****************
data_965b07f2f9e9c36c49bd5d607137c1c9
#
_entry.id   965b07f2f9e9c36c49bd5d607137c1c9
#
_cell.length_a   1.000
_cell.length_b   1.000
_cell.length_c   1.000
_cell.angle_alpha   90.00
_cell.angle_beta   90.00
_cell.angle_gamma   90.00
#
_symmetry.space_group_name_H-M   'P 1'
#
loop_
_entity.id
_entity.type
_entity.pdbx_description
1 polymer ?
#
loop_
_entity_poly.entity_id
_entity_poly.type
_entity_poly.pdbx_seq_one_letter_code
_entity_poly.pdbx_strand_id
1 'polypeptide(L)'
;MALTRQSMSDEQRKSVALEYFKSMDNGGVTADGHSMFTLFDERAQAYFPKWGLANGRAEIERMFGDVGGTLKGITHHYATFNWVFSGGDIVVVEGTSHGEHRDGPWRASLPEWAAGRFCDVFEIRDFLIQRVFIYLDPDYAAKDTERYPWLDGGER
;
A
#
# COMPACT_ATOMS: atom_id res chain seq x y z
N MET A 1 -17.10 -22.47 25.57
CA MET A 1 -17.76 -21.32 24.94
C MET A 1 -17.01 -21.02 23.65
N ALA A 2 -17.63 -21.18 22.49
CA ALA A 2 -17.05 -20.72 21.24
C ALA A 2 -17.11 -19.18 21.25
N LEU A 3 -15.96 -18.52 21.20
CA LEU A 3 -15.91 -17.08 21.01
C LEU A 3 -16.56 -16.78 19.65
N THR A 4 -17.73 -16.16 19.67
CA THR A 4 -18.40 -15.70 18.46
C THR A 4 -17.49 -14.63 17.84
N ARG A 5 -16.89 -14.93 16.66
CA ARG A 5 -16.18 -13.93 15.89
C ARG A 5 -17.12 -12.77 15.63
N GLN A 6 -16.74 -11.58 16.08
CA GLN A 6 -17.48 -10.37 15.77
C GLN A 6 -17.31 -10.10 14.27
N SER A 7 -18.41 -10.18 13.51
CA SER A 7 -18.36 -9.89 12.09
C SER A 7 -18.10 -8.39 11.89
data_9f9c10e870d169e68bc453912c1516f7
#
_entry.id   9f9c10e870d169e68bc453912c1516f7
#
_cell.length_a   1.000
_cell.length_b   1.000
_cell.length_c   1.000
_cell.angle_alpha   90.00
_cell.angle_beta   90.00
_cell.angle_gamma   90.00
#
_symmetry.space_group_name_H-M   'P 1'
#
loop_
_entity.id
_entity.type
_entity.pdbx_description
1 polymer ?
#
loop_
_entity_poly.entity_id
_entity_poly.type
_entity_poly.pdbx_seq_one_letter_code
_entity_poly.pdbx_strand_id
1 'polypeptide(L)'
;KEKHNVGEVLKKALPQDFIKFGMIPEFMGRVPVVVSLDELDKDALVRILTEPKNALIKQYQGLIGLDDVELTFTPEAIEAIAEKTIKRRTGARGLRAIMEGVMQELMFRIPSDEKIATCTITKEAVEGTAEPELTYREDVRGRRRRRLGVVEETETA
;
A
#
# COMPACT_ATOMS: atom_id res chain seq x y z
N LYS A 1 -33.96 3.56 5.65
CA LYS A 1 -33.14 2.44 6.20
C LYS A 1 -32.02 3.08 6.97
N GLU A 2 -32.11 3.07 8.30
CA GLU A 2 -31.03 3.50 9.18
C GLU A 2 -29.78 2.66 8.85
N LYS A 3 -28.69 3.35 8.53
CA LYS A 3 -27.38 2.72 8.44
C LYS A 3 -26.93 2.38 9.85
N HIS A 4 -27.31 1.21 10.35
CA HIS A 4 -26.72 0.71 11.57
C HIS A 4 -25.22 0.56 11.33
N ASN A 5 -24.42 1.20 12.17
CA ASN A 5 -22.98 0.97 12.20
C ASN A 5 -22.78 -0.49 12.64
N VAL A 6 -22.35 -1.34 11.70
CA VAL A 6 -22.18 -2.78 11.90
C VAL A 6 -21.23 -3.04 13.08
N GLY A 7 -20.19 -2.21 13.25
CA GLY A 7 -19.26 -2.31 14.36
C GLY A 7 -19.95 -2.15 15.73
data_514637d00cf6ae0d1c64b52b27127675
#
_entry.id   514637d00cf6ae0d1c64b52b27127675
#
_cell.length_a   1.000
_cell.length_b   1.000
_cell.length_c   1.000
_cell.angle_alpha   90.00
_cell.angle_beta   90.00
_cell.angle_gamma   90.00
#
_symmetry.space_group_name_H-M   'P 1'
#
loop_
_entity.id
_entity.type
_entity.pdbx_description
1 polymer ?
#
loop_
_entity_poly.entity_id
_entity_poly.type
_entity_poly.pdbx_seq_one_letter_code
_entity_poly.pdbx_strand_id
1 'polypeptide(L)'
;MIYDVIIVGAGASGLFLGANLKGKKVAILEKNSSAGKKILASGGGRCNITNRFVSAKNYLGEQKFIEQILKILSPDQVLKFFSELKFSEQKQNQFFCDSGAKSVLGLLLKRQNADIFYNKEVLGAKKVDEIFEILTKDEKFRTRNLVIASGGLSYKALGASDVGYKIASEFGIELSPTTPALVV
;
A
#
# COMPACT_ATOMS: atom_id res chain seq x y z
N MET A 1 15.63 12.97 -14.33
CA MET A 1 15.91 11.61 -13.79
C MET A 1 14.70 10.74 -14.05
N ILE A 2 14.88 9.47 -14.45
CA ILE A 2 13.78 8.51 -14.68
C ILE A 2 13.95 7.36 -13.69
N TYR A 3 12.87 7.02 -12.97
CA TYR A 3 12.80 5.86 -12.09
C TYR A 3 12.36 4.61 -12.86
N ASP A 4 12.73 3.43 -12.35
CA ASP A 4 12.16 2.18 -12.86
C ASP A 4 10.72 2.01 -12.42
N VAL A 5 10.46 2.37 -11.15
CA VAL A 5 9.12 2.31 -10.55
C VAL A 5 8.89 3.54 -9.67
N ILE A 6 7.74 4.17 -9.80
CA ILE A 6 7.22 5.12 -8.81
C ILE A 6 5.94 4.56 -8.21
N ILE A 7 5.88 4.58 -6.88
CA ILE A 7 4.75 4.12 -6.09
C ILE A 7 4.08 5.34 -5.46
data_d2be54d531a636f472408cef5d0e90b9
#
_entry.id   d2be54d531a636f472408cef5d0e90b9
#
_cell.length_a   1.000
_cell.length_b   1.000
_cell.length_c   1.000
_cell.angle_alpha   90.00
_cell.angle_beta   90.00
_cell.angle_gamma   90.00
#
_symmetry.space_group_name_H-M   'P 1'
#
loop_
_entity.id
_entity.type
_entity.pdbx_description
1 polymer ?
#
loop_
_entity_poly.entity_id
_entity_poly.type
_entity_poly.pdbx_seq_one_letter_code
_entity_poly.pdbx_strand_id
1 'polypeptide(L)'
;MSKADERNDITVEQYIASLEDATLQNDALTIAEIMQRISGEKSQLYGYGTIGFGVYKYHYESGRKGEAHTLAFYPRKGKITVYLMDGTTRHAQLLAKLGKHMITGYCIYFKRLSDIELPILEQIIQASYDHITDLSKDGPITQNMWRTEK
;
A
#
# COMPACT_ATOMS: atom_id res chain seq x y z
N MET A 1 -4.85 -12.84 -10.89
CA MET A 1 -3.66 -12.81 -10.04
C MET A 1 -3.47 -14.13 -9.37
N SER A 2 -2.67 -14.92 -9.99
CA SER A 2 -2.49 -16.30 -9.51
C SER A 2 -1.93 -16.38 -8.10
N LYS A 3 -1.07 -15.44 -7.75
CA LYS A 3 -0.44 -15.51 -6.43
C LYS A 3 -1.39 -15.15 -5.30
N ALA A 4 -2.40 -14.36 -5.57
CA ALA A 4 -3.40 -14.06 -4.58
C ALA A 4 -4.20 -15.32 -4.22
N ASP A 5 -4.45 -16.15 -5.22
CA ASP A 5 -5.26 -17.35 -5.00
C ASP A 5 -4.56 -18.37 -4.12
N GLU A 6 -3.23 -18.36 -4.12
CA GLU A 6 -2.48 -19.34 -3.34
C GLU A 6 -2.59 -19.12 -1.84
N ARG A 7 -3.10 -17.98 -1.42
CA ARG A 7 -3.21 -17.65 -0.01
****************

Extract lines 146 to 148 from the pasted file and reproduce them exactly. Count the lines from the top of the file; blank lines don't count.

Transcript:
CA VAL A 5 9.12 2.31 -10.55
C VAL A 5 8.89 3.54 -9.67
N ILE A 6 7.74 4.17 -9.80